In DP 10.1, MOTU significantly expanded Bounce To Disk with the addition of real‑time, multi‑output, and track‑by‑track bouncing.
Digital Performer has always had a robust Bounce To Disk (BTD) implementation, but starting in DP 10.1, MOTU significantly expanded it. Most notable is the addition of real‑time, multi‑output and track‑by‑track bouncing. Users now have a lot more options for exporting mixes, tracks and stems out of your projects.
Perhaps the most important feature in the new BTD window is the ability to bounce out individual tracks as separate files. It opens up lots of possibilities. For example, you could use it to create a complete set of tracks from your session to send to a collaborator on a project who’s on a different platform.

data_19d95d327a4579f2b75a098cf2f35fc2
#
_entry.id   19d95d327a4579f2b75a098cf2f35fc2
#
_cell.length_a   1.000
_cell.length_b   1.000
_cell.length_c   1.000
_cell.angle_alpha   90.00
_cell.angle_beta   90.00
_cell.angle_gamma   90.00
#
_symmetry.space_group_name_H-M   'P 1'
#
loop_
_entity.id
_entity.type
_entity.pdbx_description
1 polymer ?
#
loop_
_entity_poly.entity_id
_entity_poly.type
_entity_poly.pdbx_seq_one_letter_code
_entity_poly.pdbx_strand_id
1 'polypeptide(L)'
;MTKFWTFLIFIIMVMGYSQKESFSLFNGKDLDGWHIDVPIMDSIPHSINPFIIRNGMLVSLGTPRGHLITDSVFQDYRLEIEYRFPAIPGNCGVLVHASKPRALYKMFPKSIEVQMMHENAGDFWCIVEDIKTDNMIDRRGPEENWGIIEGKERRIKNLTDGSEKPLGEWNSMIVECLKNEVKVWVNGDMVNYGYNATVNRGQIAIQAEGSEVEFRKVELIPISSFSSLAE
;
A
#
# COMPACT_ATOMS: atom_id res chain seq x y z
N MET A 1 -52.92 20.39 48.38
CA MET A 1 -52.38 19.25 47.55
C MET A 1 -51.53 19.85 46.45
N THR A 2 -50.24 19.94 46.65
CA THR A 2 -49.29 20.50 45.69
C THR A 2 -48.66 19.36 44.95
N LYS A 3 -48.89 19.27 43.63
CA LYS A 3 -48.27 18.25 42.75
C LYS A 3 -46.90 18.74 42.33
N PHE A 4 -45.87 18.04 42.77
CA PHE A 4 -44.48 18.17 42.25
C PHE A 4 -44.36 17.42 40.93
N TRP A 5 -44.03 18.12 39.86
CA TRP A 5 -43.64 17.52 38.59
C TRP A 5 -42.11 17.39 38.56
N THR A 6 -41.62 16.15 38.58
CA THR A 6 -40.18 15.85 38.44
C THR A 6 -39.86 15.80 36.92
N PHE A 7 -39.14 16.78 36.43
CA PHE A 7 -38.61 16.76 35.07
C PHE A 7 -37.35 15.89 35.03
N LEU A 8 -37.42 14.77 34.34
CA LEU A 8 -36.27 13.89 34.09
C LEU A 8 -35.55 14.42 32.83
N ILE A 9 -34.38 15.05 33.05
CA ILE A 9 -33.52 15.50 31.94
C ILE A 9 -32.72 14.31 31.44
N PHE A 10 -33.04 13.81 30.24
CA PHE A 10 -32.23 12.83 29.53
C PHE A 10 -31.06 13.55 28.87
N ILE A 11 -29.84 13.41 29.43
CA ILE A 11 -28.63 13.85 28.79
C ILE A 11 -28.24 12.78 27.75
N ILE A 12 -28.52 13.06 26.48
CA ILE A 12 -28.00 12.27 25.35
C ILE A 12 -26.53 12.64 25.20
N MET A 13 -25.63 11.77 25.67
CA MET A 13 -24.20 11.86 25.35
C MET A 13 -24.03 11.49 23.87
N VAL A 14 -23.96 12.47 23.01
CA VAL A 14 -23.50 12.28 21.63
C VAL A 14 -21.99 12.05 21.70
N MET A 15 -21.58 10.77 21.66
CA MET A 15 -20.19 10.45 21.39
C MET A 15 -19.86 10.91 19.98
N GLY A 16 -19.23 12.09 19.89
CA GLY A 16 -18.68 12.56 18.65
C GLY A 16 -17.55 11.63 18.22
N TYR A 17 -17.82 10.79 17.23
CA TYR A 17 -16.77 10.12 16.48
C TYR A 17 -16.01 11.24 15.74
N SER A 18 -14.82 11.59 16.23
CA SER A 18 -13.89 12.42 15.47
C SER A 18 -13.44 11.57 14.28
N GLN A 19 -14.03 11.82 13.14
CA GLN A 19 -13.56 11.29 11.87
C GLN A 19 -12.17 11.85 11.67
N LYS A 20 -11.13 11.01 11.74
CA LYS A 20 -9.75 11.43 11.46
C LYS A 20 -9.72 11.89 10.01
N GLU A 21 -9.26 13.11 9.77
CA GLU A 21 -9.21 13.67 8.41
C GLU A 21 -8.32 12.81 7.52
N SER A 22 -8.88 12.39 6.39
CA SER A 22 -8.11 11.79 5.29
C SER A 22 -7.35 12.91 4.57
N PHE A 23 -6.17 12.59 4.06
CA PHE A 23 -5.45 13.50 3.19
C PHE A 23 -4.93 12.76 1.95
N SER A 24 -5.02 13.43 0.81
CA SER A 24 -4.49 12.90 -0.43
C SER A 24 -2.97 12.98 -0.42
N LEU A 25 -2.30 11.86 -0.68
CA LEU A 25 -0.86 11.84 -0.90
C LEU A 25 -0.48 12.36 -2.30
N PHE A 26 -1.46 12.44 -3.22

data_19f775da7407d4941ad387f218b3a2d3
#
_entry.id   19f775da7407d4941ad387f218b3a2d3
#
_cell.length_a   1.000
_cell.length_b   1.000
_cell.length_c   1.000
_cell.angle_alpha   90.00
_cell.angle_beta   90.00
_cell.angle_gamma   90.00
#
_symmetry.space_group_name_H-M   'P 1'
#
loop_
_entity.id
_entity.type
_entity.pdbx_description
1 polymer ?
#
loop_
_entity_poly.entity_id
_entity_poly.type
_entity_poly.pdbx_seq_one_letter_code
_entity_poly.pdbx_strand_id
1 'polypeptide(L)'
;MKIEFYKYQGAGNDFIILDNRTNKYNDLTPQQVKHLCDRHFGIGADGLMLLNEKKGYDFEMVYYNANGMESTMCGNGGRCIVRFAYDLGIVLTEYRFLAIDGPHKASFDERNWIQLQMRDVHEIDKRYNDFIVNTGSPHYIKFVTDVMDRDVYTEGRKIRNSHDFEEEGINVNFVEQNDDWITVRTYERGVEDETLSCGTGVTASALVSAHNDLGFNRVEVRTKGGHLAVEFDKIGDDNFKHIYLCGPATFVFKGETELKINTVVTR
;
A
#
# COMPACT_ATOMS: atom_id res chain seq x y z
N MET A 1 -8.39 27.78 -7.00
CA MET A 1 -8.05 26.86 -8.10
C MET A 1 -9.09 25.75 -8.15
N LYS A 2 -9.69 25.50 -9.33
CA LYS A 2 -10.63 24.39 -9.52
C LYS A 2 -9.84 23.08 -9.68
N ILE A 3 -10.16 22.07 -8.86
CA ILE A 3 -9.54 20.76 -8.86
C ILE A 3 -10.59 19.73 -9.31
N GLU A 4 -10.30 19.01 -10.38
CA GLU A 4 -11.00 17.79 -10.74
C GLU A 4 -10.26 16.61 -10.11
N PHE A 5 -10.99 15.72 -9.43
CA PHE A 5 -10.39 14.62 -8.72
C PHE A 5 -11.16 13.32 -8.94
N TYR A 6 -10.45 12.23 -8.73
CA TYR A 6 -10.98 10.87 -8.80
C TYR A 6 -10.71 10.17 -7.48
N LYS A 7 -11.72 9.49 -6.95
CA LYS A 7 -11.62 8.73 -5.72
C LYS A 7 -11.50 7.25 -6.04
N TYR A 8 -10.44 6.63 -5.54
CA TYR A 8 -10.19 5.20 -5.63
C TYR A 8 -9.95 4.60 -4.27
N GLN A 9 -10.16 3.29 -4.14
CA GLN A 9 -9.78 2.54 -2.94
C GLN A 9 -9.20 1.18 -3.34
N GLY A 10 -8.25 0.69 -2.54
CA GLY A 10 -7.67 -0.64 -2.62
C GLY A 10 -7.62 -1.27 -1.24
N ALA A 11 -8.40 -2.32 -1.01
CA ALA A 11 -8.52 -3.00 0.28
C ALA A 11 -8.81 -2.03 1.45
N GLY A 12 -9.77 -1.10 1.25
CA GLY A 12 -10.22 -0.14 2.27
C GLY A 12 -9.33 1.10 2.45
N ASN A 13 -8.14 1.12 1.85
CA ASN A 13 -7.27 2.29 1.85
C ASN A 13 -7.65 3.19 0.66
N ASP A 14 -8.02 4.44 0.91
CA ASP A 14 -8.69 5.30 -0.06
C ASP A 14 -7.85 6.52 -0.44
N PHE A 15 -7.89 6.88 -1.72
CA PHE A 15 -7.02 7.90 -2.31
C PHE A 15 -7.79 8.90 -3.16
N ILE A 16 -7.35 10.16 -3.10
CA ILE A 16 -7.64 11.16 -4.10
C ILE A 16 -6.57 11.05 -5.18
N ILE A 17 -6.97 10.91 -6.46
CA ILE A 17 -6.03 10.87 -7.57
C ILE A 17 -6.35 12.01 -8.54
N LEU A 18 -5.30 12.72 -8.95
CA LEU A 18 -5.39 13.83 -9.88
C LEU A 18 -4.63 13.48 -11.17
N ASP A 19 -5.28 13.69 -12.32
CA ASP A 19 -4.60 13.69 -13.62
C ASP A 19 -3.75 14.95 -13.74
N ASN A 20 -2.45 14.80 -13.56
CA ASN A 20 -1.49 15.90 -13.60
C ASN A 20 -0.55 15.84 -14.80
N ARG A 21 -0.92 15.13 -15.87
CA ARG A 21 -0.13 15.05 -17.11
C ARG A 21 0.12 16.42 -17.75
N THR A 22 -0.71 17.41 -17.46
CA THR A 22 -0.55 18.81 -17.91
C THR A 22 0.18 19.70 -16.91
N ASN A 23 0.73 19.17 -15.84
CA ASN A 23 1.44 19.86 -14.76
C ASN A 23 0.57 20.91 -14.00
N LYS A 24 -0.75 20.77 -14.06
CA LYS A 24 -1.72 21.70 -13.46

Another way to use it is to render all the tracks at their mix levels and panning, plus their insert effects, when you’re archiving a project. That would allow you to recreate your mix in the future without needing access to the original plug‑ins.
As in previous versions of DP, you can set BTD to import the files it renders into your session, either as new tracks or only in the Soundbites window. As an alternative to freezing tracks, you can render them with effects and send them back into the Sequence window of the project. You can bounce your MIDI instrument tracks to audio, and DP can even include an external instrument, connected via Audio Patch Thru, in a bounce.
As with previous BTD implementations, you first must select, in the Sequence editor or Tracks window, the content you want to bounce. Generally, you’d...